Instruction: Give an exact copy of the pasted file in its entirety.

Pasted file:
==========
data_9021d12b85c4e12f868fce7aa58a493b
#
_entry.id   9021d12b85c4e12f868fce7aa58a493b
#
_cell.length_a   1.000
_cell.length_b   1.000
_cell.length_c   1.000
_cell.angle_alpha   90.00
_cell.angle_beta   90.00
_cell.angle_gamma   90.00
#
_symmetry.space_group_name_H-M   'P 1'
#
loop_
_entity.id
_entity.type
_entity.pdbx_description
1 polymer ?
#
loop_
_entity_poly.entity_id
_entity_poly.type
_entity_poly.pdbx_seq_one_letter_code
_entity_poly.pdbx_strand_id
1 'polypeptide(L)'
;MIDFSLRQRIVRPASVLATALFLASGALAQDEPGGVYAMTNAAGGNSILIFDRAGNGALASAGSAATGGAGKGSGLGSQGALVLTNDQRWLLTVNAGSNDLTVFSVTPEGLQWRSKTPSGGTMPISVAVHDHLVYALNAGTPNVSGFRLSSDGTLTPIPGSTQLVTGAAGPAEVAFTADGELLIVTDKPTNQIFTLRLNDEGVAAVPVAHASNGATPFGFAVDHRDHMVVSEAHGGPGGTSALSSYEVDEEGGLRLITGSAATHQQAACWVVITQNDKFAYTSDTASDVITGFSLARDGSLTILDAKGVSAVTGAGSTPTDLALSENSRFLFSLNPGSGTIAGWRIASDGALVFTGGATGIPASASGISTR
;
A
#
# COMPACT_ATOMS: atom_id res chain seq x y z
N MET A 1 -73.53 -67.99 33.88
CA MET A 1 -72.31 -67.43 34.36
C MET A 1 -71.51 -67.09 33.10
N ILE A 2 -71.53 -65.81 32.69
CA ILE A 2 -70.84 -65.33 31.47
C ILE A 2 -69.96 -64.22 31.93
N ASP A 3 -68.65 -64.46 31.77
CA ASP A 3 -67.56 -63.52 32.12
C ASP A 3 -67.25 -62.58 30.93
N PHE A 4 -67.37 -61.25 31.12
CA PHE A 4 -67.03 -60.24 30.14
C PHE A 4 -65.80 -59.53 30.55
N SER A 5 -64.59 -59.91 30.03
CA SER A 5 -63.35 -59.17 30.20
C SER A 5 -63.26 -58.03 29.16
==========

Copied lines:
data_9021d12b85c4e12f868fce7aa58a493b
#
_entry.id   9021d12b85c4e12f868fce7aa58a493b
#
_cell.length_a   1.000
_cell.length_b   1.000
_cell.length_c   1.000
_cell.angle_alpha   90.00
_cell.angle_beta   90.00
_cell.angle_gamma   90.00
#
_symmetry.space_group_name_H-M   'P 1'
#
loop_
_entity.id
_entity.type
_entity.pdbx_description
1 polymer ?
#
loop_
_entity_poly.entity_id
_entity_poly.type
_entity_poly.pdbx_seq_one_letter_code
_entity_poly.pdbx_strand_id
1 'polypeptide(L)'
;MIDFSLRQRIVRPASVLATALFLASGALAQDEPGGVYAMTNAAGGNSILIFDRAGNGALASAGSAATGGAGKGSGLGSQGALVLTNDQRWLLTVNAGSNDLTVFSVTPEGLQWRSKTPSGGTMPISVAVHDHLVYALNAGTPNVSGFRLSSDGTLTPIPGSTQLVTGAAGPAEVAFTADGELLIVTDKPTNQIFTLRLNDEGVAAVPVAHASNGATPFGFAVDHRDHMVVSEAHGGPGGTSALSSYEVDEEGGLRLITGSAATHQQAACWVVITQNDKFAYTSDTASDVITGFSLARDGSLTILDAKGVSAVTGAGSTPTDLALSENSRFLFSLNPGSGTIAGWRIASDGALVFTGGATGIPASASGISTR
;
A
#
# COMPACT_ATOMS: atom_id res chain seq x y z
N MET A 1 -73.53 -67.99 33.88
CA MET A 1 -72.31 -67.43 34.36
C MET A 1 -71.51 -67.09 33.10
N ILE A 2 -71.53 -65.81 32.69
CA ILE A 2 -70.84 -65.33 31.47
C ILE A 2 -69.96 -64.22 31.93
N ASP A 3 -68.65 -64.46 31.77
CA ASP A 3 -67.56 -63.52 32.12
C ASP A 3 -67.25 -62.58 30.93
N PHE A 4 -67.37 -61.25 31.12
CA PHE A 4 -67.03 -60.24 30.14
C PHE A 4 -65.80 -59.53 30.55
N SER A 5 -64.59 -59.91 30.03
CA SER A 5 -63.35 -59.17 30.20
C SER A 5 -63.26 -58.03 29.16